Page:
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Lawmakers file bills to legalize medical marijuana for military veterans

Marine Corp. veteran Alex Griffith of Cincinnati, Ohio, right, watches as his prescription is bagged on the first day of patient sales of Ohio's Medical Marijuana program at Cresco Labs CY+ dispensary in Winterville, Ohio, Wednesday, Jan. 16, 2019. (AP Photo/Gene J. Puskar)
Gene J. Puskar/Associated Press
Marine Corp. veteran Alex Griffith of Cincinnati, Ohio, right, watches as his prescription is bagged on the first day of patient sales of Ohio's Medical Marijuana program in January.

Marijuana Moment is a wire service assembled by Tom Angell, a marijuana legalization activist and journalist covering marijuana reform nationwide. The views expressed by Angell or Marijuana Moment are neither endorsed by the Globe nor do they reflect the Globe’s views on any subject area.

Lawmakers on Capitol Hill filed companion bills on Tuesday in the House and Senate to make it legal under federal law for military veterans to “use, possess, or transport medical marijuana” in accordance with state policies.

The legislation, sponsored by Senator Brian Schatz and Representative Barbara Lee, is called The Veterans Medical Marijuana Safe Harbor Act.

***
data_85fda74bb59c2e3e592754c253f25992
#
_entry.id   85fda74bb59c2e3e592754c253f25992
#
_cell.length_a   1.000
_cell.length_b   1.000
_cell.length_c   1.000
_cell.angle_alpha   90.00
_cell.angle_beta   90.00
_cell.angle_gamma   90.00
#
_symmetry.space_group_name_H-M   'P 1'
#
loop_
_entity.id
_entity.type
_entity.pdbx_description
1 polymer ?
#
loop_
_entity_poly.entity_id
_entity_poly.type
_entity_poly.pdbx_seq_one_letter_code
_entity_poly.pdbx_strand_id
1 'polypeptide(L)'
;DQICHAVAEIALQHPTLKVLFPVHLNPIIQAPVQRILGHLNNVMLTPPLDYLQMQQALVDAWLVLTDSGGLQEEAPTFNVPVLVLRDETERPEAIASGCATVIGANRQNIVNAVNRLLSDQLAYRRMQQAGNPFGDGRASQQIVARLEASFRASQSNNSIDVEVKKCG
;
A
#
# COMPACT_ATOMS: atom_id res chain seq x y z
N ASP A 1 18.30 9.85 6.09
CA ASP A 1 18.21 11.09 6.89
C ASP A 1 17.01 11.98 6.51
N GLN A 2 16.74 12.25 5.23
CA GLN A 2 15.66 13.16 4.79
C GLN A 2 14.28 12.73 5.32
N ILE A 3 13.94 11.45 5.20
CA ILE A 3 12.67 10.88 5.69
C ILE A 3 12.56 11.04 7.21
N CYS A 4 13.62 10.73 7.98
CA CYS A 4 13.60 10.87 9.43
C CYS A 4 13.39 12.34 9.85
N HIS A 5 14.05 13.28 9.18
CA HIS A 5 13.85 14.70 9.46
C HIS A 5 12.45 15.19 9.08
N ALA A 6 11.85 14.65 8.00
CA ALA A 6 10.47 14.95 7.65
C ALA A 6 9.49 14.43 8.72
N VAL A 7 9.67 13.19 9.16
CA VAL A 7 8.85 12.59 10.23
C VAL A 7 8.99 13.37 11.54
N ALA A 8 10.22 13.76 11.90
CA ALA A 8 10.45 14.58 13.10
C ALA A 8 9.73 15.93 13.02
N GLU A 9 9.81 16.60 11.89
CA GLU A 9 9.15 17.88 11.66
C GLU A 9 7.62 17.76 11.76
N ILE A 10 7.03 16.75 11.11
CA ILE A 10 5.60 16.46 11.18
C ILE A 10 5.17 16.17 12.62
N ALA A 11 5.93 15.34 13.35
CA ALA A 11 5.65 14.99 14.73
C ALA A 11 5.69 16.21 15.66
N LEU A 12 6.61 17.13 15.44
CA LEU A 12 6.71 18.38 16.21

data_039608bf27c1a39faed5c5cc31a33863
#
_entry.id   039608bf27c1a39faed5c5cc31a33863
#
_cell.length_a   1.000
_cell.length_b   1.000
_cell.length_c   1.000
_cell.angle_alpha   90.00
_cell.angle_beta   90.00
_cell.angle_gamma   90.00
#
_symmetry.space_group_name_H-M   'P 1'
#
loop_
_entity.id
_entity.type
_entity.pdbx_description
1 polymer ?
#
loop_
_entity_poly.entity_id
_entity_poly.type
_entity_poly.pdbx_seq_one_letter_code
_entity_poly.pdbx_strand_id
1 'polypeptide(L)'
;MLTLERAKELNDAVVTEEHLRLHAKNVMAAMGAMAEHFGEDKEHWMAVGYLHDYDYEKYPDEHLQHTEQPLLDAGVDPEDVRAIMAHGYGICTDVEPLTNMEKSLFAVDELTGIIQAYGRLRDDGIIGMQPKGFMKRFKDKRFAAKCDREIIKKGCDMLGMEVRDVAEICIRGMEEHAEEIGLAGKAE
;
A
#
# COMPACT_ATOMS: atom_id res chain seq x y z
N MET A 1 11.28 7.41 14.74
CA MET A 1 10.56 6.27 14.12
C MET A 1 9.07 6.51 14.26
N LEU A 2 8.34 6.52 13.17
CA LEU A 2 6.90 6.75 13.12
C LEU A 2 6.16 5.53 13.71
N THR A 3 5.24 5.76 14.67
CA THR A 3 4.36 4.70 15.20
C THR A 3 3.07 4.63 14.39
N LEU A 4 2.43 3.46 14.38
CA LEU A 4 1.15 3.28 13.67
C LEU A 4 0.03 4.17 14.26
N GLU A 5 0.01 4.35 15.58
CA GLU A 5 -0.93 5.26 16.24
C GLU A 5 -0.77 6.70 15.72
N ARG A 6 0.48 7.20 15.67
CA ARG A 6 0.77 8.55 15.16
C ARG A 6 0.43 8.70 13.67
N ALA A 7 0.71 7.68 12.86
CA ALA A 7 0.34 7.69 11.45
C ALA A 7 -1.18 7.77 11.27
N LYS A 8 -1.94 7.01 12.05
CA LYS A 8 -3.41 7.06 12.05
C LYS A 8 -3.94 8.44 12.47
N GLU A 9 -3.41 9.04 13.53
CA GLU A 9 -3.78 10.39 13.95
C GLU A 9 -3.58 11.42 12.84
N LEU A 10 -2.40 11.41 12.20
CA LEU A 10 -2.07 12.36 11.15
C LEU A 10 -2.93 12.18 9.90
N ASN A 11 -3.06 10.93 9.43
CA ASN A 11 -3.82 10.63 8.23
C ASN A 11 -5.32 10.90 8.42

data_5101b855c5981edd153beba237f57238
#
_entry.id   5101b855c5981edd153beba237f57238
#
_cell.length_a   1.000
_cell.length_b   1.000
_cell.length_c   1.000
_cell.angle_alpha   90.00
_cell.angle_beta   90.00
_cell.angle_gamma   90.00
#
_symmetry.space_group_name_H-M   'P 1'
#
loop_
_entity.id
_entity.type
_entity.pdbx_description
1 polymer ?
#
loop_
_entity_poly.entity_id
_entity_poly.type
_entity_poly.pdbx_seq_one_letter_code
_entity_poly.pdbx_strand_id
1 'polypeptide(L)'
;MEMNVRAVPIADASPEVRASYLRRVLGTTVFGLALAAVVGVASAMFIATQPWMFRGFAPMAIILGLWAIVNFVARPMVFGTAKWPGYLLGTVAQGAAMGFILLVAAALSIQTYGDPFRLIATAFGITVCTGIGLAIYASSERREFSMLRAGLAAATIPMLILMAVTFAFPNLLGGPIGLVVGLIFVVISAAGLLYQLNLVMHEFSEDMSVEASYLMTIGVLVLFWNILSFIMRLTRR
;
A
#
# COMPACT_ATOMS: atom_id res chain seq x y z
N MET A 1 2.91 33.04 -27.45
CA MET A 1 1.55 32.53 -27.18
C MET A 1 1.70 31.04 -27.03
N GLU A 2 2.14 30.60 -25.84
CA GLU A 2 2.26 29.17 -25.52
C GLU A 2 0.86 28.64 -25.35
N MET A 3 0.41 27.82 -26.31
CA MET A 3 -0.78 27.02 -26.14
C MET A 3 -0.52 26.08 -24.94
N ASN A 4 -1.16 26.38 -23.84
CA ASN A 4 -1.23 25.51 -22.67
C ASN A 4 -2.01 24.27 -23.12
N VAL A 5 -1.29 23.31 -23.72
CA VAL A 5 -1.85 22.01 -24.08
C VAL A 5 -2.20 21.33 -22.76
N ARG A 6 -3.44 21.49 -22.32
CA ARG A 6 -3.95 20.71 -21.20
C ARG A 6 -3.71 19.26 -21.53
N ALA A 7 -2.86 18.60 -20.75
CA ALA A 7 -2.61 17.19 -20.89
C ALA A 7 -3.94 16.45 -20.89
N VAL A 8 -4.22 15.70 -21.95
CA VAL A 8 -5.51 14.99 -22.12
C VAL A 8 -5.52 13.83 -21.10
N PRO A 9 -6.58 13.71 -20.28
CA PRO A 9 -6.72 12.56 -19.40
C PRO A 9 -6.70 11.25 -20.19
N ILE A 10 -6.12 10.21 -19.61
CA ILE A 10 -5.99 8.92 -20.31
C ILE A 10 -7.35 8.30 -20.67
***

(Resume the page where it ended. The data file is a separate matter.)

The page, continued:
Aside from shielding veterans who use medical cannabis under local laws from being harassed by federal officials, the proposal makes clear that Department of Veterans Affairs doctors can issue medical marijuana recommendations to their patients.

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If the legislation is enacted, the VA would also be required to study “the effects of medical marijuana on veterans in pain” and “the relationship between treatment programs involving medical marijuana that are approved by States, the access of veterans to such programs, and a reduction in opioid abuse among veterans.”

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The proposal sets aside $15 million to support such research.

The new bills are virtually identical to legislation that Schatz and then-Senator Bill Nelson introduced last year, except that it adds the protections for veterans covered under medical cannabis policies of Indian tribes, in addition to those in states.

Schatz’s Senate bill is cosponsored by Senator Tim Kaine, whereas Lee’s House version has no initial cosponsors.

“States with medical cannabis laws have a 24.8 percent lower mean annual opioid overdose mortality rate compared with States without medical cannabis laws,” says the findings section at the start of the legislation. “Marijuana and its compounds show promise for treating a wide-range of diseases and disorders, including pain management. Medical marijuana in States where it is legal may serve as a less harmful alternative to opioids in treating veterans.”

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The provisions protecting for doctors and veteran patients would sunset after five years, subject to a renewal by subsequent legislation.

See the full text of the new veterans medical marijuana bill below:

Read this story on Marijuana Moment.